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‘Logging the lifeboats’: Locals raise alarm over Snobs Creek

Rod Falconer is concerned that logging will affect the turbidity in the water.

Rod Falconer is concerned that logging will affect the turbidity in the water. Credit:Joe Armao

“We believe there is compelling evidence from coupes that have already been extensively logged adjacent to the Snobs Creek valley that regeneration of the forest has failed,” he says.

Derek Falconer, father of Snobs Creek local Rod Falconer, in the early days of the hatchery.

Derek Falconer, father of Snobs Creek local Rod Falconer, in the early days of the hatchery.

“The deforestation has resulted in large-scale soil disturbance, erosion and infestations of weeds in what was once diverse forest.”

Mr Falconer says introduced species like trout only survive in a range of five to 10 nephelometric turbidity units (a measurement of how much sediment is in water) and “anything over 10 is a bit dicey”.

Since logging in the catchment occurred two years ago, Mr Falconer has been monitoring the creek’s turbidity himself and says there are days where it has gone far above safe turbidity levels for fish.

But the Victorian Fisheries Authority disagrees. It regularly monitors the quality of the water entering the Snobs Creek Hatchery, which remains “excellent”, a government spokesperson said. The hatchery is successfully operating at full capacity, they added.

“The VFA does not believe timber harvesting in the Rubicon or Snobs Creek valleys will have any impact on fish production,” they said.

Rod Falconer testing the water where the creek runs through his property.

Rod Falconer testing the water where the creek runs through his property.Credit:Joe Armao

The Rubicon region, which includes the Snobs Creek valley and nearby Mount Torbrek, has been extensively logged over the past 80 years and is among some of the most heavily logged areas in Victoria, says Chris Taylor, a research fellow at the Fenner School of Environment and Society at Australian National University.

The area around the Snobs Creek falls is the only remaining area of mountain and alpine ash in the Rubicon region that hasn’t been logged or burnt in bushfires, he says.

“These areas are forest refuges – they are lifeboats carrying species into the future in a highly disturbed landscape. And what they are doing now is logging those lifeboats.”

Rod Falconer at a clear-fell logging site, which was harvested about two years ago.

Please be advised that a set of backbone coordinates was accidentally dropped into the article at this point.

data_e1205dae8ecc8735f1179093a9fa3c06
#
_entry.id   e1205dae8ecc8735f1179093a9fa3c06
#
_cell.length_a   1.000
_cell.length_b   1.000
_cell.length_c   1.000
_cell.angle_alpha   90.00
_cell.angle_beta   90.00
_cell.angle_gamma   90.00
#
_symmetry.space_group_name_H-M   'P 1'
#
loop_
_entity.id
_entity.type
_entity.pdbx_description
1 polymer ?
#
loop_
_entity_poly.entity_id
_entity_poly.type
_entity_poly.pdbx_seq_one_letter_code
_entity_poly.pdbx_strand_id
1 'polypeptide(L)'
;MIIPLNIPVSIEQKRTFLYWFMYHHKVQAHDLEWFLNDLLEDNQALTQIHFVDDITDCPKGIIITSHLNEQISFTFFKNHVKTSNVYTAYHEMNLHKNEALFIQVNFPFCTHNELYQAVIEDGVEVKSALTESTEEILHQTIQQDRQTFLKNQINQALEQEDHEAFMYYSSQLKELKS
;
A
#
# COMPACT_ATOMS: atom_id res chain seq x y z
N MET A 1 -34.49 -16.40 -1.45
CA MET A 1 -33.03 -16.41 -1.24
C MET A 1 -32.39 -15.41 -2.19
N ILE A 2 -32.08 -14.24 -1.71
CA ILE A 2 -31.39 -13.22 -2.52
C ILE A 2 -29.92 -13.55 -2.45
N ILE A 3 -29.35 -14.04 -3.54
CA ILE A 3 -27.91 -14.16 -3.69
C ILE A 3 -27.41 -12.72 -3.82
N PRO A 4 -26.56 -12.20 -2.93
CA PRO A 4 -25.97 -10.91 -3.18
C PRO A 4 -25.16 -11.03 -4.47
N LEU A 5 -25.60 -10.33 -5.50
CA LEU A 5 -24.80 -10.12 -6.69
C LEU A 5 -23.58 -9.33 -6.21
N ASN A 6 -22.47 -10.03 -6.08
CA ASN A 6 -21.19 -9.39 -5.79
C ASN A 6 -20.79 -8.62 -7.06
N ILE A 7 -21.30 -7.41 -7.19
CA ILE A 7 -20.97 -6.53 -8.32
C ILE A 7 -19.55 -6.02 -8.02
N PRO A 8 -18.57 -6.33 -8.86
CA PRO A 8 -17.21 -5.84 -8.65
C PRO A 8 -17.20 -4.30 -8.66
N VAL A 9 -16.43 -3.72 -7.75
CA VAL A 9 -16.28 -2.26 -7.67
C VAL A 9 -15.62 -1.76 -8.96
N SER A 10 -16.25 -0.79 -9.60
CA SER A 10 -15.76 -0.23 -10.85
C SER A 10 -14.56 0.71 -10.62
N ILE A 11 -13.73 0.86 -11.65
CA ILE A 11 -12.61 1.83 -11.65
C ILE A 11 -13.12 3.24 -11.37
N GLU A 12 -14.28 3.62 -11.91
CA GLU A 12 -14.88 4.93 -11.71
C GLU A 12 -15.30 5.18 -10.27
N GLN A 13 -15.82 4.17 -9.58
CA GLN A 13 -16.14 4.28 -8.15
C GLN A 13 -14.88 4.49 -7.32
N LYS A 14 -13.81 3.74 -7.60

Rod Falconer at a clear-fell logging site, which was harvested about two years ago. Credit:Joe Armao

In 2017, the Victorian government announced it would immediately stop logging old-growth forest, and end native forest logging by 2030.

But in the wake of the devastating 2020 bushfires, conservation groups such as the Victorian National Parks Association have warned forest refuges are more critical than ever for endangered animals like the greater glider and leadbeater’s possum, and should not be logged.

In a statement, the Murrindindi Council said the broader region around Snobs Creek Falls is a significant tourism attraction, with almost 80 per cent of all visitors coming to this area to connect with its natural beauty.

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“Council is concerned this could all be lost with the current logging being undertaken,” the statement says.

A spokesperson for VicForests said special protections were put in place for priority habitat and species of concern if they were found ahead of harvesting, and all logging would be followed by a regeneration program.

“This harvesting is essential to restore supply into timber processors that have been significantly impacted by supply constraints during 2020,” they said.

“We have worked closely with the Victorian Fisheries Authority regarding our operations in the Snobs Creek area for many years.”

In 1996 the state government introduced legislation called the Forests (Wood Pulp Agreement) Act that mandates what volume of wood each year the government must supply to the Maryvale pulp mill. This expires in 2030.

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